Sieg’s realization is one to which Jeanne, through the gospel, should have already arrived. There’s no reason for Jeanne to be the savior of every situation she walks into because there has already been a sufficient savior who owns and is sovereign over all things. His self-sacrifice does not require your own in order to be wholly and supremely effective. It certainly calls for self-sacrifice on your part, but does not need it as though its own sacrifice would somehow be less without yours. That savior recognized that the system was broken and unjust, but, rather than kick against it or throw up his hands, he submitted himself to the injustice and overcame the brokenness of the system from within it. That doesn’t mean that things will never suck and that difficult decisions, trying situations, and sinful selfish people won’t be a part of your day to day, but it does mean that you can act with confidence knowing that the outcome of your decision to act faithfully is not your responsibility.
When Jeanne remembers this, or, perhaps, comes to understand it for the first time, her attitude changes and she rebukes Gille by speaking the truth about from whom salvation and righteousness come:
“If it is atonement that you seek, you will not find it in his salvation. Gille, you cannot atone for those victims. The same goes for me.”
“Then…I…I will never be forgiven….”
“Those you killed can no longer forgive you, but our Lord forgives everything.”
(1.24 “The Holy Grail War”)
She then turns this newfound boldness toward Shirou and his plans for humanity: “If you give immortality to people, there’s no place for human potential anymore. It makes living meaningless” (1.24 “The Holy Grail War”). Jeanne realizes that death is what gives the finite lives we have their potential for meaning. She realizes that suffering, conflict, and death allow a person to be heroic, rather than getting in the way of it. She learns that life is meant to be spent.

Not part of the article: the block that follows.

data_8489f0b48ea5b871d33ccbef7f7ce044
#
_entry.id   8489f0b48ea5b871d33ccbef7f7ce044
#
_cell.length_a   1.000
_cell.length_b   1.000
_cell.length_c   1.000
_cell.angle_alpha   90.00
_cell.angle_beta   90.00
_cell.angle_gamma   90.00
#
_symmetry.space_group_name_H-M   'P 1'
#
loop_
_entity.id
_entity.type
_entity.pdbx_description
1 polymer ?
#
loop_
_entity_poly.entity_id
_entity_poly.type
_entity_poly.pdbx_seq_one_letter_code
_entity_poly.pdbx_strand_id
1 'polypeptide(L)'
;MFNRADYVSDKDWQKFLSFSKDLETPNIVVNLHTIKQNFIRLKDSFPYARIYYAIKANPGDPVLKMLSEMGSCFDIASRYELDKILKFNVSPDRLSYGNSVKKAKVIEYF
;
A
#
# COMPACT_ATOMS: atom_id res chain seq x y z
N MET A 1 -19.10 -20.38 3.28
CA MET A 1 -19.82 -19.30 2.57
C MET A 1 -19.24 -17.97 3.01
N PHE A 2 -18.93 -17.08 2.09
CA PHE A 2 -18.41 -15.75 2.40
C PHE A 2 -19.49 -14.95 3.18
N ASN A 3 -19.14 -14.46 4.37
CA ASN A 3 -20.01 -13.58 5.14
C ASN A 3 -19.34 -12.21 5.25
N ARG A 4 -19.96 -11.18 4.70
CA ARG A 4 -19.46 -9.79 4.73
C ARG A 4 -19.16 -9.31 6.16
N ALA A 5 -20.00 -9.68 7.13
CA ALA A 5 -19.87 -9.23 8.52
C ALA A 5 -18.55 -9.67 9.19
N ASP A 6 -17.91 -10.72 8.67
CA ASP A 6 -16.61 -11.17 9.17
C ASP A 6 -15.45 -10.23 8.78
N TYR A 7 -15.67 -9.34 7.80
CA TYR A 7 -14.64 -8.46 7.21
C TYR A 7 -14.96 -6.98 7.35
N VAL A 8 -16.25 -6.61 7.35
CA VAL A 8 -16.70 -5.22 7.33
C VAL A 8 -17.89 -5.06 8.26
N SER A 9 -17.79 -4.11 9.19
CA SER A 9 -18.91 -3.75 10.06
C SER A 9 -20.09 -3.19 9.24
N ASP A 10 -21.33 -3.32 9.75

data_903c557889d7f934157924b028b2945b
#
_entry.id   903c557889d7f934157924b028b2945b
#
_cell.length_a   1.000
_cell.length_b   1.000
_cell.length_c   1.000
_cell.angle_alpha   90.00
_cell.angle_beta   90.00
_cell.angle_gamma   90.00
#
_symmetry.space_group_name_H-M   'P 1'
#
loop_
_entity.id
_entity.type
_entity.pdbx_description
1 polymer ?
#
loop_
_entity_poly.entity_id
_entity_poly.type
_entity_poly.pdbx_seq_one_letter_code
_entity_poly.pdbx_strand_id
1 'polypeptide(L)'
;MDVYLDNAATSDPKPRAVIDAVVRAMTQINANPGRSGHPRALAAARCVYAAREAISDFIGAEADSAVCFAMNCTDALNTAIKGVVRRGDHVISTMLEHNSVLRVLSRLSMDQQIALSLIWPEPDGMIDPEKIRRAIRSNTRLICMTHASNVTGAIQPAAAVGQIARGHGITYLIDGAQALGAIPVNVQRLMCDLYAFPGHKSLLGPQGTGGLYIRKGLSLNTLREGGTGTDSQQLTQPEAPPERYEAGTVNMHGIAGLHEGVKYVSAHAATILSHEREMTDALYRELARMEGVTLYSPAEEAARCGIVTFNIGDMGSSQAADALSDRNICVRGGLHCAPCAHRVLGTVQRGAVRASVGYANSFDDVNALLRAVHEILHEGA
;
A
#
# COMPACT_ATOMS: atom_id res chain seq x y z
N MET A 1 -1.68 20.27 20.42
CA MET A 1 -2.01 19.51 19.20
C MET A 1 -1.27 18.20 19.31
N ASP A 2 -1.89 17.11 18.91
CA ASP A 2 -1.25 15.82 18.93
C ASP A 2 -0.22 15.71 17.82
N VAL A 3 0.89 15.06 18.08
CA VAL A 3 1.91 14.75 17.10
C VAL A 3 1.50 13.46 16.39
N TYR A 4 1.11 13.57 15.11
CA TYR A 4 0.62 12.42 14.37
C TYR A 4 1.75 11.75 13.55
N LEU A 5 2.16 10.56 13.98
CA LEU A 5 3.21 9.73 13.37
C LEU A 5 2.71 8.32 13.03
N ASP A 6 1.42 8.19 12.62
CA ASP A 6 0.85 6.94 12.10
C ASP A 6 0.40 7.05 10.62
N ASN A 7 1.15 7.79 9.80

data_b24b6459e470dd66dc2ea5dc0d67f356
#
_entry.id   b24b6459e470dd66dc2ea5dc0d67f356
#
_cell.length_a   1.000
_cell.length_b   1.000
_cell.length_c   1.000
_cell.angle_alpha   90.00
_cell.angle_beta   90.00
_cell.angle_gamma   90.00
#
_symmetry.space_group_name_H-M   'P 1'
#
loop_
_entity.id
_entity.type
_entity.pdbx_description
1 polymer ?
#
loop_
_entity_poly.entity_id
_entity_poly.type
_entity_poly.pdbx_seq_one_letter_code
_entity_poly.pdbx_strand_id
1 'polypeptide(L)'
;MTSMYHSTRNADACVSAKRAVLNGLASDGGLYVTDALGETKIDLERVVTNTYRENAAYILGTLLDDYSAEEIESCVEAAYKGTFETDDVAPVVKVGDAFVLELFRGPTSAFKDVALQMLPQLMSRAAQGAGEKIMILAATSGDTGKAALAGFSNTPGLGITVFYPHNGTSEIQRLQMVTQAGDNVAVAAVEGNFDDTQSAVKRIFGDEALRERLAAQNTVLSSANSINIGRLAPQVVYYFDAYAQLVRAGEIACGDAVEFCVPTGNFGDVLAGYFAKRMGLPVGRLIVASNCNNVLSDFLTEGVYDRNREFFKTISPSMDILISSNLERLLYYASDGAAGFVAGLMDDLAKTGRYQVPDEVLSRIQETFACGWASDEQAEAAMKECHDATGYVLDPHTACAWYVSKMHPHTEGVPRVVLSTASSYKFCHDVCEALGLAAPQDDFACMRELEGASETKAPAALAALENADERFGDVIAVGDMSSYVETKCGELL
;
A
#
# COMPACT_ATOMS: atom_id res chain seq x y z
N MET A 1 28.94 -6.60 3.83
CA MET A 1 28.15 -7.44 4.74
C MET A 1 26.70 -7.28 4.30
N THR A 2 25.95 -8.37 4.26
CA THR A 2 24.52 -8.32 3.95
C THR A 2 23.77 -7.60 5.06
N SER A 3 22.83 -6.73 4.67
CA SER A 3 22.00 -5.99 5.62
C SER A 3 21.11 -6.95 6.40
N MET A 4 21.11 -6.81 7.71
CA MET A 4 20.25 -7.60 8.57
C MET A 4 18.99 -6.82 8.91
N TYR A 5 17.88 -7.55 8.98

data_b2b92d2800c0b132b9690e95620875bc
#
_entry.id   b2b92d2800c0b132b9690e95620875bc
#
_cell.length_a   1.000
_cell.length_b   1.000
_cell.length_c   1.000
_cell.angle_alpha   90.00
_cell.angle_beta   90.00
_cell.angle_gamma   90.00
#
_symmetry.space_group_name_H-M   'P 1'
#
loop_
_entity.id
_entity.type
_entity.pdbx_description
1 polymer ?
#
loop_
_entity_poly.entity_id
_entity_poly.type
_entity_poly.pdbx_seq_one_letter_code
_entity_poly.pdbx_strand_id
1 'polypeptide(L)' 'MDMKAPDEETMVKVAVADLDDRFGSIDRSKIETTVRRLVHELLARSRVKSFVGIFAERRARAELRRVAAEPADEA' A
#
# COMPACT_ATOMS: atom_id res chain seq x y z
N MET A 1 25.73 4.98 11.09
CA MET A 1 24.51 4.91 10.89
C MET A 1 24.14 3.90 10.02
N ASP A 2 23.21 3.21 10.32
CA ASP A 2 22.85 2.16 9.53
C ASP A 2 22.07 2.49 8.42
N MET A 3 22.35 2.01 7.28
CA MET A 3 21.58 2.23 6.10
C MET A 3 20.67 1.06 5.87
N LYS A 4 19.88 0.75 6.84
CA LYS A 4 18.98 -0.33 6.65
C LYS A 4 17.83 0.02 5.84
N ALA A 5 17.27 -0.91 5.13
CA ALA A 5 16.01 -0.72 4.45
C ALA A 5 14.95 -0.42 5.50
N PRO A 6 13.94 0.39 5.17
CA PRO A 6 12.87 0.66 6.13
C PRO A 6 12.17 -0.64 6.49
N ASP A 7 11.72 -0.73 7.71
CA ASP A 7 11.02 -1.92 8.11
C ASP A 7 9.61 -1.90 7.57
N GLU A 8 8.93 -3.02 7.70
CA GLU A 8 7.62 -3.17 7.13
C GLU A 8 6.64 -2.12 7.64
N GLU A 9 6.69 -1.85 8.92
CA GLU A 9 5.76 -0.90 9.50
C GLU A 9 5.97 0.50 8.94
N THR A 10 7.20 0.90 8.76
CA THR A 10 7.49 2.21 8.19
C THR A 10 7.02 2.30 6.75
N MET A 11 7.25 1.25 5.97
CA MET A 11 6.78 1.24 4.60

But the best example of Jeanne’s change of heart comes in the prayer she offers moments before she confronts Shirou:
“The heavens are telling of the glory of God; and the firmament declares the work of his hands. Day to day pours forth speech and night after night declares knowledge.” “My heart became hot within me. As I mused the fire burned.” Here I’ll meet my end. Such is my ephemeral life. With what I’m leaving behind, please protect his steps. O Lord, I entrust this body to you.
(1.24 “The Holy Grail War”)
The first verse referenced in her prayer comes from Psalm 19 which, in the selection she uses, seems somewhat unrelated. However, in its entirety, it is a Psalm which extols the goodness of God’s law. This shows that Jeanne has returned to an understanding and love of God’s law in light of the reminder that she does not have to be her own savior, nor anyone else’s because of the sufficient work of Christ. The second verse she uses comes from Psalm 39, a lament and repentance for having stayed silent and neutral regarding the law of God when in the presence of the wicked. This is Jeanne repenting for the thoughts which led her to not only resemble Shirou in her desires and speech, but also consider joining him. But most importantly, Jeanne concludes her short prayer by offering her whole being to God, surrendering to Him the one thing she was most reluctant to give up.
As it approaches the end off the series, Fate Apocrypha entertains the question of what it means to be a saint and to be holy. Sieg came to understand it through Siegfried’s sacrifice. Jeanne is called “The Holy Maiden” so many times because of her actions that she actually starts to believe that it IS her actions which determine her holiness or her sainthood, that they’re titles she can lose willfully or through negligence. Living like that, never knowing from one moment to the next whether you’ve done something to lose your identity, it’s little wonder that Jeanne threw up her hands and gave it up. But, as Jeanne finds out, holiness is not something you can earn for yourself or hope to maintain. Sainthood is not the title you receive upon achieving perfection. It’s a title signifying the perfection accomplished on your behalf so that you can live in freedom. And, like Jeanne, we can thank God for that. We can live in the relief that brings.
featured art by QMO | reprinted w/permission